Michigan Road Commissions Share Winter Road Maintenance Expertise Nationwide
Last Modified 10:41 AM on Thu Jul 9, 2009
March 4, 2009—
Nearly 600 road maintenance personnel at 191 locations in 19 states learned about the latest research and best practices in de-icing and sustainable road maintenance during a national winter road maintenance web conference.
The Michigan Tech Transportation Institute (MTTI), the University Transportation Center for Materials in Sustainable Transportation Infrastructure (UTC-MiSTI) and Michigan's Local Technical Assistance Program (LTAP)—all based at Michigan Technological University—sponsored the webinar. Technical support was provided by the Federal Highway Administration’s Office of Corporate and Professional Development in Washington D.C.
Representatives of three of Michigan’s County Road Commissions--from Kent, Manistee and Ottawa Counties—presented information on sustainable winter maintenance practices, best uses of salt and liquid additives, and ways to reduce salt usage.
Mark Cornwell, a winter maintenance consultant from Holly, Mich., opened the broadcast with a presentation on sustainable winter maintenance practices. Tom Byle and Ken Hall from the Kent County Road Commission, shared their experiences with pre-wetting salt, concentrated placement of salt and use of finer salt particles.
Mike TerHorst from the Ottawa County Road Commission explained how his organization reduced salt usage by 20 to 30 percent simply by adjusting plow routes, refining levels of service and training drivers. Jerry Peterson from the Manistee County Road Commission reported that pre-wetting his salt with an agricultural by-product of sugar beet production resulted in a savings of over $140,000 in 2008.
MTTI Director Lawrence Sutter discussed his recently completed federally funded research into the effects of de-icing chemicals on structural Portland cement concrete.
Rick Poecker, environmental program coordinator at the Oregon Department of Transportation participated in the webinar from his office in Salem, Ore. "I thought the broadcast was excellent," Poecker said. "There are so many variables to consider when making de-icing decisions that it can get overwhelming. It was great to hear first-hand experiences from people who are doing innovative things. And I didn't have to travel 2,000 miles to participate."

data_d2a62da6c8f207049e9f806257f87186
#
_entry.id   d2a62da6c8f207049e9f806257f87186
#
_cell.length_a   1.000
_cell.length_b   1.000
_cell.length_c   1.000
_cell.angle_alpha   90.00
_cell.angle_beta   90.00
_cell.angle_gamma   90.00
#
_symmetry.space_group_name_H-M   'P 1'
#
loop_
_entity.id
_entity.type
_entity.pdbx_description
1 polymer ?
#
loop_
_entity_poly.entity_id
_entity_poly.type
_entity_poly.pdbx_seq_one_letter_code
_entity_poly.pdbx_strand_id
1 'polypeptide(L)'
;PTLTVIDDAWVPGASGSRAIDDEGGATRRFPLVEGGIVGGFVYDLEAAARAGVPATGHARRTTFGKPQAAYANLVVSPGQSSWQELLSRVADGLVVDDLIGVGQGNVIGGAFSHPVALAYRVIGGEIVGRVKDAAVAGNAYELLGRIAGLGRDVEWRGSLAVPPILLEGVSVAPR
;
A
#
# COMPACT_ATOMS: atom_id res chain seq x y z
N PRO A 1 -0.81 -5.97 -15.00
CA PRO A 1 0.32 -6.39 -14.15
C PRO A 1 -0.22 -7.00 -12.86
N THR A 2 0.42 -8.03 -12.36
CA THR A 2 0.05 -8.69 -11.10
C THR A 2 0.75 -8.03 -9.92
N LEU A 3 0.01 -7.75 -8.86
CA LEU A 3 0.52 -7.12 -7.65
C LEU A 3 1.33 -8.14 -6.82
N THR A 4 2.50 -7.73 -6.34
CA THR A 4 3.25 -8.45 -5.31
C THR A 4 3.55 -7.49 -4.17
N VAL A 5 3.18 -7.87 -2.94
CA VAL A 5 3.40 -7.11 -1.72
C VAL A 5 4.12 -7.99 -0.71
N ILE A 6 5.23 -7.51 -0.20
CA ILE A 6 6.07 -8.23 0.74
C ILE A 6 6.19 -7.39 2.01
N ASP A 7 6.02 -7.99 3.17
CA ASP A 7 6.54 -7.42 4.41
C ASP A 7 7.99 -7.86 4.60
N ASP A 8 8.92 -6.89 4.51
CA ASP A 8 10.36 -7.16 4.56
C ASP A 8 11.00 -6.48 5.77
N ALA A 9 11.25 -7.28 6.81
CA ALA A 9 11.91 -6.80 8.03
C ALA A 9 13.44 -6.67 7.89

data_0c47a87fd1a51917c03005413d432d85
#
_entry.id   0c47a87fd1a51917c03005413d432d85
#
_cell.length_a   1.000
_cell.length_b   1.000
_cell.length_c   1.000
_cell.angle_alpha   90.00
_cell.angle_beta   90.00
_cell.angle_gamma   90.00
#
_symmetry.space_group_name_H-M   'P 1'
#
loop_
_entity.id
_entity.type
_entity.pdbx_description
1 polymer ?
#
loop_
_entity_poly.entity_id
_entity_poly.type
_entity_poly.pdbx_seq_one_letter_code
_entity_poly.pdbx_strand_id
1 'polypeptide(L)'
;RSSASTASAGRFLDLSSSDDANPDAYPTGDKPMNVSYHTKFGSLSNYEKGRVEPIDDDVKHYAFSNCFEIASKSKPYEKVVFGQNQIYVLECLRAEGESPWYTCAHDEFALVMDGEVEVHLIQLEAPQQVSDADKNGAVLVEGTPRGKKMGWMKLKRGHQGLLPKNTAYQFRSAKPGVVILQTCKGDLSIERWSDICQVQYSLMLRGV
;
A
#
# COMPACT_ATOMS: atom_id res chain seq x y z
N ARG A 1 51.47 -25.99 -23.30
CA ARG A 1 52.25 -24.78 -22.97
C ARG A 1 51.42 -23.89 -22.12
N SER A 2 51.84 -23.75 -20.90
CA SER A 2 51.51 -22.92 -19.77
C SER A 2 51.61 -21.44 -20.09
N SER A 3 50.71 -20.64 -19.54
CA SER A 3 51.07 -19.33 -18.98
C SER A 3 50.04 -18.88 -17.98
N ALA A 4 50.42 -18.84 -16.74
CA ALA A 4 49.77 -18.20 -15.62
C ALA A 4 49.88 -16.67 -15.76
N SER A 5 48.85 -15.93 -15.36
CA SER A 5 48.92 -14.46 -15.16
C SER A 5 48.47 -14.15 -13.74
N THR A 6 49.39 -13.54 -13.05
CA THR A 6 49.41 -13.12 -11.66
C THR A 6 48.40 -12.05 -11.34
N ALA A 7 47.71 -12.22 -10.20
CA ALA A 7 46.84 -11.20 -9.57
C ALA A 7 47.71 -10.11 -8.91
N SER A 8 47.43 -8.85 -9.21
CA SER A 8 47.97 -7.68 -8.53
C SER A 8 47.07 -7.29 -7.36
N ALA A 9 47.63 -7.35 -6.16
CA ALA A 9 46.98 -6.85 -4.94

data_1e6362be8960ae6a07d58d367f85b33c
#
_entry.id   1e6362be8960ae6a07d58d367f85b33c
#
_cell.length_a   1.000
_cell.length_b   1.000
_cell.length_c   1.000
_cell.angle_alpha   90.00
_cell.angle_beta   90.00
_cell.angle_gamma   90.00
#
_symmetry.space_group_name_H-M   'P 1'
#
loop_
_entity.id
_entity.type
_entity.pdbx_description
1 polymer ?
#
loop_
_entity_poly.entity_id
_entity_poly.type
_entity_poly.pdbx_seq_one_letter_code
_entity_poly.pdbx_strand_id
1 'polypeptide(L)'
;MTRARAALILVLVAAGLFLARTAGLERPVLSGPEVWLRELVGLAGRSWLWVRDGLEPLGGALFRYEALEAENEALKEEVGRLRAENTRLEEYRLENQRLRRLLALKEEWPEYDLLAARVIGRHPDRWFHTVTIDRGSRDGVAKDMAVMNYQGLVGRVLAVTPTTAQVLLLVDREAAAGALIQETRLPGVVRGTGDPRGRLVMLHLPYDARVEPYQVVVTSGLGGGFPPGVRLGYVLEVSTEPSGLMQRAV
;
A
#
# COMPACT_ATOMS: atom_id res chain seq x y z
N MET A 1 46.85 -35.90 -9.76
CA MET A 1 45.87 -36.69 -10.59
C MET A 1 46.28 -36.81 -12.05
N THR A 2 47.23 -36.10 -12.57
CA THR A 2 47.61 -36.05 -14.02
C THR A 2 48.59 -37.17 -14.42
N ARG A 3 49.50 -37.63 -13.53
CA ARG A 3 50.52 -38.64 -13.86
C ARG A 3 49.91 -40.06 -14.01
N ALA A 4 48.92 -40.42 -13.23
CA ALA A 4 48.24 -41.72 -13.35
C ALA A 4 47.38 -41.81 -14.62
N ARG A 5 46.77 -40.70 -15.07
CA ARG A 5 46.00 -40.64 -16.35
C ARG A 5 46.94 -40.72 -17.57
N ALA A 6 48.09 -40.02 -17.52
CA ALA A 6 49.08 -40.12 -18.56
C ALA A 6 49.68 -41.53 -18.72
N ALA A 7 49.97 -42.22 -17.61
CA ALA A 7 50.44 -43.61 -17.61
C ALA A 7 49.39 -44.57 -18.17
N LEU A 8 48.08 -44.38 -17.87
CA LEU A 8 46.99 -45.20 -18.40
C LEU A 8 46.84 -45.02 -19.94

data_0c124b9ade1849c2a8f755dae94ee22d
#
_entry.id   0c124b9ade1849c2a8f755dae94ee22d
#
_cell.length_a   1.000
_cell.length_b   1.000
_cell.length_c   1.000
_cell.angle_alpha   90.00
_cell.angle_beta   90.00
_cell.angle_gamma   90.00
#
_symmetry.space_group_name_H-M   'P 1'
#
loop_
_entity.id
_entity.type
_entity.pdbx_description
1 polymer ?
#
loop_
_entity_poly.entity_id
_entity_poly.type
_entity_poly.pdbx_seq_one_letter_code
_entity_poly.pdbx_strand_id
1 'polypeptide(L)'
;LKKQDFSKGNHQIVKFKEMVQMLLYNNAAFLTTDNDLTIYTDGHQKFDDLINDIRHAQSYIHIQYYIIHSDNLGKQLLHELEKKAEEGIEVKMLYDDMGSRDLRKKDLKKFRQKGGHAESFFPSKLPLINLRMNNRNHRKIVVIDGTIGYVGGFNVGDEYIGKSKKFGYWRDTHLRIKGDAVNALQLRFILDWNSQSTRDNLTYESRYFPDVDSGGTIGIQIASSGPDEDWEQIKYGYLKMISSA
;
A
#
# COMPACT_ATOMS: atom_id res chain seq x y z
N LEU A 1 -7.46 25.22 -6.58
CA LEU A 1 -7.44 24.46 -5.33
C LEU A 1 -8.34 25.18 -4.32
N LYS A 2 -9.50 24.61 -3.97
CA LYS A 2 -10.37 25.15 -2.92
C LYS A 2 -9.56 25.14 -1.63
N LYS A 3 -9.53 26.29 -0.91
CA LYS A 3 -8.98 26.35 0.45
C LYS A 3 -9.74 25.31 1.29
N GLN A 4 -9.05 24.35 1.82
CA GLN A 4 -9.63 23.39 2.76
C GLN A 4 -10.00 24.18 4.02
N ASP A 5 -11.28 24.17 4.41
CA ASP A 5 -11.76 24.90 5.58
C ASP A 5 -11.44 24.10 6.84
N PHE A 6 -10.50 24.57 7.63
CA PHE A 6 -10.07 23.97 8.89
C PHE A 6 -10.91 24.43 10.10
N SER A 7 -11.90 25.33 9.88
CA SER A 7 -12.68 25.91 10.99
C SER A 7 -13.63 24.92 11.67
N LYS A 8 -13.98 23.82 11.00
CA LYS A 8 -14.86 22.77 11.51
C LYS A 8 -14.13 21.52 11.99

Bryan Pickworth, road maintenance supervisor for the City of Farmington Hills, Mich., appreciated the exchange of information as well. "Everyone who works in winter maintenance is struggling with rising costs and shrinking budgets,” Pickworth said. “And we’re so busy that it's tough to keep up with the latest developments. This webinar was a great way to see what others are doing and learn about new techniques and possibilities in winter maintenance."
LTAP Director Terry McNinch observed: "Michigan's motorists need to recognize that our county road commissions, cities and villages are constantly evaluating and refining their winter maintenance practices. They're always looking for a better, more efficient way to provide the best level of service possible. This leads to innovations that--when adopted widely--have a big impact on winter maintenance services and expenditures."
Michigan's LTAP, UTC-MiSTI and MTTI are currently planning additional web conferences of interest to the transportation community. If you would like more information, call the Michigan LTAP office at 906-487-2102.
Michigan Technological University (www.mtu.edu) is a leading public research university developing new technologies and preparing students to create the future for a prosperous and sustainable world. Michigan Tech offers more than 120 undergraduate and graduate degree programs in engineering; forest resources; computing; technology; business; economics; natural, physical and environmental sciences; arts; humanities; and social sciences.